Now that I have big batches of nicely pre-processed images from ScanTailor, its finally time to Capture some text!
To get started, I click on the Open Image icon, navigate to the ScanTailor output directory for a batch, and select all the images (about 60). Next, click on Settings > OCR Settings to make sure it is set to Tesseract-OCR. Then, make sure the HTML output icon is selected.
Now, I click Recognize all pages and let it go to work!
After a few minutes, the recognized text shows up in the right panel.
I quickly scan through it looking for any issues. At this point I am not going to fix any formatting, just checking for any thing that looks majorly scrambled. I was actually amazed by the accuracy. There was very few errors that I could detect. I fixed only a handful per batch. Spelling errors are highlighted with red underline so I check those as I go along. There are only a couple actual spelling errors in the batch, usually two words stuck together. In Aladore 99% of the detected issues are just names or archaic words, since it is filled with things like “assotted”, “aforetime”, and “thitherward”. You start to see a few pattern errors emerge: capitalized “SO” at the beginning of a chapter often becomes “80”; “ff” often becomes “fI” or “f1” or “f'”; or “O” becomes zero. It is easy to reference the original page to check the text by choosing it from the thumbnails on the left side.
Its important to note at this point, we are entering the realm of editorship. We are making decisions about the transmission of the text. I am trying to just replicate what is in the printed text, but what if the page has a blemish obscuring a good reading or if the printing made a mistake? Even replication requires interpretation. The errors I miss at this step will be perpetuated down stream…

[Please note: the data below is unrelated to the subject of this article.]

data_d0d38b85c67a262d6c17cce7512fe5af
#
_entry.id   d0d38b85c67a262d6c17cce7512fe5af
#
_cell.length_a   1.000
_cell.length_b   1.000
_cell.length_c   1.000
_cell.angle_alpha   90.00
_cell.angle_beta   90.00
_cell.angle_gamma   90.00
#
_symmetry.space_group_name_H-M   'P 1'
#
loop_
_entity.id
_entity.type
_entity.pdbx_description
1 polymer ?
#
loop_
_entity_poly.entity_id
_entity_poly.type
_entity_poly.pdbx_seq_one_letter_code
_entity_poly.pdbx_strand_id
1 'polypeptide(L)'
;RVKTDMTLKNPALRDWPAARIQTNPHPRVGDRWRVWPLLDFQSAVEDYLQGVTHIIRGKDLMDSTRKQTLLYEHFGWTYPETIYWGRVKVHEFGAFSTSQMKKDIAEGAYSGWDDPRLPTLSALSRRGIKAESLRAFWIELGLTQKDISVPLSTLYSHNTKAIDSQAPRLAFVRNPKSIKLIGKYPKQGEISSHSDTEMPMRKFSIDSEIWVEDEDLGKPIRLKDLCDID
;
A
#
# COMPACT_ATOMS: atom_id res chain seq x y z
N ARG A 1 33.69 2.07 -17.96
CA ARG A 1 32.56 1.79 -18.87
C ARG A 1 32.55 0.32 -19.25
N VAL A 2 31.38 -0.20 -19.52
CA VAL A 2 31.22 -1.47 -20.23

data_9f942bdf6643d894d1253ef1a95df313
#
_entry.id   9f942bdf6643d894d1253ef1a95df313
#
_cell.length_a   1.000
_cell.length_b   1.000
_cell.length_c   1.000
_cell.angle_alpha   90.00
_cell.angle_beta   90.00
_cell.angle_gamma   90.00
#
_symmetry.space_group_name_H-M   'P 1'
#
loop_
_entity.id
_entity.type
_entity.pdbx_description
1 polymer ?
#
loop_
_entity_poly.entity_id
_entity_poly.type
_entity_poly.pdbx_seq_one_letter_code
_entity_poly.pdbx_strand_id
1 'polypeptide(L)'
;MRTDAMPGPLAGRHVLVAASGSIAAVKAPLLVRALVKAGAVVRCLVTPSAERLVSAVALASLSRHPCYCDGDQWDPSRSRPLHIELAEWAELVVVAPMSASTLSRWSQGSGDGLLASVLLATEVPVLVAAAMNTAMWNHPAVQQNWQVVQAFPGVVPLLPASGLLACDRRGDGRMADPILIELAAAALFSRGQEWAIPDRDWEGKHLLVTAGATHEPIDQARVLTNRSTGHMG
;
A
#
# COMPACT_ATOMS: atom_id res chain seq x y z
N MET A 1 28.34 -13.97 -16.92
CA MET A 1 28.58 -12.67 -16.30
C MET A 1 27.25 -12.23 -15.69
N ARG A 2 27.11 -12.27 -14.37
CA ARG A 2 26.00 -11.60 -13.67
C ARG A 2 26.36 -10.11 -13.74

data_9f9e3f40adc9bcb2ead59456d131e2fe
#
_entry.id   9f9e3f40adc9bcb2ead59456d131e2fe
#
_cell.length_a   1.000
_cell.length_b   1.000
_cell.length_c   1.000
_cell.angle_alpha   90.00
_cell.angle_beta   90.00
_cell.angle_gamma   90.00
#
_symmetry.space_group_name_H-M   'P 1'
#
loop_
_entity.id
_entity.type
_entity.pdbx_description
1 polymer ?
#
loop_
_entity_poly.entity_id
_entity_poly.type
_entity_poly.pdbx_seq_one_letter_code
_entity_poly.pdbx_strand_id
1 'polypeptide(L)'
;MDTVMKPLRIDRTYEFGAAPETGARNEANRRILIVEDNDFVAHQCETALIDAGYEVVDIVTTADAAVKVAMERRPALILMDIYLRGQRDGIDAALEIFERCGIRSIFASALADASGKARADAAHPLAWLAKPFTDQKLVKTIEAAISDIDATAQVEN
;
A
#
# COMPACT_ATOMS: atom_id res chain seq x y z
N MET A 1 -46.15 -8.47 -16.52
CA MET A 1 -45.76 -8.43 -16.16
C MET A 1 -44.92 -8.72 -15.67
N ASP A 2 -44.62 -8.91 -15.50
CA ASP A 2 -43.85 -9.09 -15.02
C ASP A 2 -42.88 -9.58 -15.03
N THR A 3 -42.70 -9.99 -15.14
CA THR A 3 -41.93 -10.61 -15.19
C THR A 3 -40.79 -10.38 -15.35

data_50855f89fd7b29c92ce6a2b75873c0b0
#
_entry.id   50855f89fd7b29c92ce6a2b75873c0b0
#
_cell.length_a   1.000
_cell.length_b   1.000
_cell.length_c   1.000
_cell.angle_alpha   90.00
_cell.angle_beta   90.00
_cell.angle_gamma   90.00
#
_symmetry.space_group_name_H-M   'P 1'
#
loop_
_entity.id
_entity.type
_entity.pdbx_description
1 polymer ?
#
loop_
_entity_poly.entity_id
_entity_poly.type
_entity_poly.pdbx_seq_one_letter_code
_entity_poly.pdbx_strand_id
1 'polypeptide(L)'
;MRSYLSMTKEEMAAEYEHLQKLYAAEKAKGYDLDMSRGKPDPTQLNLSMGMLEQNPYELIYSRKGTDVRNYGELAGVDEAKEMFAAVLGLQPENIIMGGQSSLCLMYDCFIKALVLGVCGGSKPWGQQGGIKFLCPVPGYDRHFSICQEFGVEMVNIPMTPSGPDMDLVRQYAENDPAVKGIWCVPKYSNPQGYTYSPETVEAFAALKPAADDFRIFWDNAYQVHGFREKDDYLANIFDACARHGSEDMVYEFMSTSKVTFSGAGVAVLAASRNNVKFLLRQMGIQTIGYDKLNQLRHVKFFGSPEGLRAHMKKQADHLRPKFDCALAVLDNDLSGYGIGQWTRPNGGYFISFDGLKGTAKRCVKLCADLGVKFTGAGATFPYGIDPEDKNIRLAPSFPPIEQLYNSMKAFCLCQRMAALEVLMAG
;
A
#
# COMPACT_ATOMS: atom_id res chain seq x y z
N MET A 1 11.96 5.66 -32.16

Back to practical matters, while working on these batches, I noticed YAGF has two annoying interface issues: First, when clicking a image thumbnail on the left pane, the image appears in the main window at like %500 so you can’t see anything–you need to zoom out several times to actually view the page. Secondly, there is no way to remove all the items from the current project or start a new project. If you don’t want to spend your time dragging each image to the trash icon to remove them individually, you simply have to close the program and reopen.
Although the OCR recognition was surprisingly accurate, there is one area where Tesseract has major trouble: italics. If you notice any italics, be sure to go fix it manually. It will be obvious in the text, because it will be a jumble of nonsense!
After checking the text over, I click the Save icon and save as HTML. That’s it! Done.
Assuming you don’t have any italics, this step is amazingly simple and goes quickly!
I will show you what the resulting text looks like in the next post…